Category: Orcharding

In The Orchard

In March and April, new wood was top-worked by bark grafting onto plum tree limbs at the MOFGA orchard. My mid-July all grafts were growing well. C.J. Walke photo. By C.J. Walke Spring Freeze In my last article, I wrote about shifting weather patterns and their effects on our fruit trees. I wrote that the

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Orchard

By C.J. Walke As the days grow longer and the sun climbs higher, we are slowly rolling into the month of March, and it’s time to prune your fruit trees and maintain the structural framework that will support bushels of beautiful, organically grown fruit. Remember to keep your tools sharp and your cuts clean, and

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Apple Calendar

By C.J. Walke Growing organic tree fruit can be a bit of a challenge, considering the various insects and diseases that like to call your fruit tree home and the relatively short efficacy window of organic control materials; so being attentive to stages of fruit development and biological cycles of pests in your orchard is

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In the Orchard

When fruits aren’t thinned, a tree will produce many small apples rather than fewer, larger fruits. English photo. Summer Tasks By C. J. Walke As spring rolls into summer, I hope you’ve had a beautifully blooming, successfully pollinated orchard and avoided those late spring frosts that can kill blossoms and ruin your hopes for a

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Polycultures in Orchards

Comfrey growing under an apple tree at John Bunker’s Super Chilly Farm in Palermo and at Judy Berk and David Foley’s Ocean Glimpse Farm in Northport. Comfrey is a dynamic accumulator – a taprooted plant that draws nutrients up from deep in the soil and cycles them to orchard plants. English photos. By C.J. Walke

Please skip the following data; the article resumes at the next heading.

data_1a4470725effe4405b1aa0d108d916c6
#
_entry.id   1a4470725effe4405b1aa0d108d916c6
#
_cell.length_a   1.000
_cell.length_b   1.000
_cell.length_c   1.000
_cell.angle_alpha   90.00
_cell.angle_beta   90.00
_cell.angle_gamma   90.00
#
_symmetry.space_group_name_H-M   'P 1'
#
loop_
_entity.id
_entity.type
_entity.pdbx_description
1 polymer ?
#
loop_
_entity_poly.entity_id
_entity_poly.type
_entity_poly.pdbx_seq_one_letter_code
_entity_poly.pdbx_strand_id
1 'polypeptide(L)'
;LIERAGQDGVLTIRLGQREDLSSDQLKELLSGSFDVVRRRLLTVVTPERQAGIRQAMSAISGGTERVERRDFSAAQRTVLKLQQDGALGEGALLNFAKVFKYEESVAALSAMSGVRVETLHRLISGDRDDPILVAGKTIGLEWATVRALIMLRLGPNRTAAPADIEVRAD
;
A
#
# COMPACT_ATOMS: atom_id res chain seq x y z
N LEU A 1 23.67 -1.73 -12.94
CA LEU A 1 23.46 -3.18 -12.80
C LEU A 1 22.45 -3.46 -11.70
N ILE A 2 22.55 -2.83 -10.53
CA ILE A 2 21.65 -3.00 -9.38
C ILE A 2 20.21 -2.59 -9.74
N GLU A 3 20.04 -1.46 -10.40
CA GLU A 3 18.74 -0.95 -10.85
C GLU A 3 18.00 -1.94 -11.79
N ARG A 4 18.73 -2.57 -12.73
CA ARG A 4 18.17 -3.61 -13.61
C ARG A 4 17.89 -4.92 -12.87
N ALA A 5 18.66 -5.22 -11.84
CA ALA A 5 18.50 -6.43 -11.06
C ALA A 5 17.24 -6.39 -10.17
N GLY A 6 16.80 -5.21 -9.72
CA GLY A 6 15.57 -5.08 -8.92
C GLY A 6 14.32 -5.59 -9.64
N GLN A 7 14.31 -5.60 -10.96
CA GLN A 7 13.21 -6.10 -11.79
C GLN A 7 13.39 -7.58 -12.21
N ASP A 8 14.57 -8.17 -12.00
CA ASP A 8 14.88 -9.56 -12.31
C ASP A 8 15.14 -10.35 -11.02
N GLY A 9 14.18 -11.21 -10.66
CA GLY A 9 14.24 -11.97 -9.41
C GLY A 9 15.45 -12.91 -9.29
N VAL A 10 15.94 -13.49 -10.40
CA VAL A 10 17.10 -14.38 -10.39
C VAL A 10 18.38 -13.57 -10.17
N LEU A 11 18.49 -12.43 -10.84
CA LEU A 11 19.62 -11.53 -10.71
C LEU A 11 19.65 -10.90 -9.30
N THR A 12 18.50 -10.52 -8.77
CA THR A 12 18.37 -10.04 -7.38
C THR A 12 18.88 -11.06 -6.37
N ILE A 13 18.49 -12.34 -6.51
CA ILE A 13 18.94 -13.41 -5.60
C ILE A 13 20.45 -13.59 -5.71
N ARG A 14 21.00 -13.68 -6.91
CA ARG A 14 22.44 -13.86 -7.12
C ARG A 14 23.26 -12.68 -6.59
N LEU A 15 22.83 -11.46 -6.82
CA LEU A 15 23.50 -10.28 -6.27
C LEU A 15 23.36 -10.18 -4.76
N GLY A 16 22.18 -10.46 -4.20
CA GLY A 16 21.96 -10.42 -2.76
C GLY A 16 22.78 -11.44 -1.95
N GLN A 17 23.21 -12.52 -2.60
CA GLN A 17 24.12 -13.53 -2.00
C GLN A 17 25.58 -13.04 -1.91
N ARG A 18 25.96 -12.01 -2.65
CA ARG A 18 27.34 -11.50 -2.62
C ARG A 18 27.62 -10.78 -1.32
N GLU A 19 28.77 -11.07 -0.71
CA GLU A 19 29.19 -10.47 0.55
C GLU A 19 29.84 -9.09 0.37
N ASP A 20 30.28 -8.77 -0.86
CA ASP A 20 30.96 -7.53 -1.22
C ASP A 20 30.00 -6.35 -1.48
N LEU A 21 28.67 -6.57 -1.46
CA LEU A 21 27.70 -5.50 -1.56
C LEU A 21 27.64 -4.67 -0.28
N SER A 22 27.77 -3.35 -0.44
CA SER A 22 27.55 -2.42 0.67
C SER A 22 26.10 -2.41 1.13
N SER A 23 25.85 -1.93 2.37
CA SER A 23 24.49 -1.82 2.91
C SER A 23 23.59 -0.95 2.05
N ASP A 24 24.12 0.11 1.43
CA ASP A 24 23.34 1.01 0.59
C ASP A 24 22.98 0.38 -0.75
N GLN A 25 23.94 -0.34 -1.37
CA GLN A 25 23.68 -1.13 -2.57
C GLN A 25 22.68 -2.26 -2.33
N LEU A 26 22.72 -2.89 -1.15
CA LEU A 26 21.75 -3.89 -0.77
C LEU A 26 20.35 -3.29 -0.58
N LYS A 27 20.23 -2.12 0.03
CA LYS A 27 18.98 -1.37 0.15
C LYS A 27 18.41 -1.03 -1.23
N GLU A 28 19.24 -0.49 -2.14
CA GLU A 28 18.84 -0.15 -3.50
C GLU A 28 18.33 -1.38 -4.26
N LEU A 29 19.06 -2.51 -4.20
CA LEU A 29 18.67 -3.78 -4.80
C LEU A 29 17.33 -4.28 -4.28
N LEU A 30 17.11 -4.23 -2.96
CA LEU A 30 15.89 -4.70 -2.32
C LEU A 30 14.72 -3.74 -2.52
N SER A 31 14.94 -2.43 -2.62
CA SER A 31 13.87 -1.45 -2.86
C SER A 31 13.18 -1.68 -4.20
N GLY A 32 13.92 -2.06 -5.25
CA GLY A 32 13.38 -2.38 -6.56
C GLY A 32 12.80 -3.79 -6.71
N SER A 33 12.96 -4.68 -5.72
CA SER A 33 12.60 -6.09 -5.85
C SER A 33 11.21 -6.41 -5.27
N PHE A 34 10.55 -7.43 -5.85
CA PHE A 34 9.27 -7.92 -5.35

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How to Grow Pear trees

Toki Oshima drawing One of the most beautiful sights in the world is a branch laden with Seckel pears – something about that rosy blush against such smooth bronze flesh. Perhaps the anticipation of their sweet, juicy flavor brightens the sight even more. A home grown pear picked just before full ripeness, the aroma, the

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A Spring Grafting Primer

A whip and tongue graft works well on small-diameter branches. Make a slanted cut and a tongue in a branch of the rootstock tree. Rob Lemire photo. Likewise, make a slanted cut and a tongue in the scion. Rob Lemire photo. Fit the scion into the prepared branch. Rob Lemire photo. Wrap the graft completely

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In the Orchard Starting the Season

European apple sawfly larva damage. Photo by C.J. Walke By C.J. Walke As winter draws to a close, the days continue to lengthen and we approach early March, it is time to prune the orchard (see The MOF&G, Dec. 2010-Feb. 2011), collect scionwood for grafting, prepare to plant young trees and patiently await the brilliant

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Pruning

The branch collar is the wrinkled-looking tissue where one branch joins another or joins the trunk of a tree. English photo. By C.J. Walke As the ground freezes and winter takes hold, our fruit trees become dormant and settle in for their own winter’s nap. The trees may be dormant and we may spend more

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Alley Cropping

Jack Kertesz spearheaded the alley cropping demonstration at MOFGA’s orchard in Unity, showing how annual and perennial crops could be interplanted in a young orchard to gain income while waiting for fruit trees to mature. By Jack Kertesz Imagine working with a blank slate of ground and feeling that the outcome might look like some

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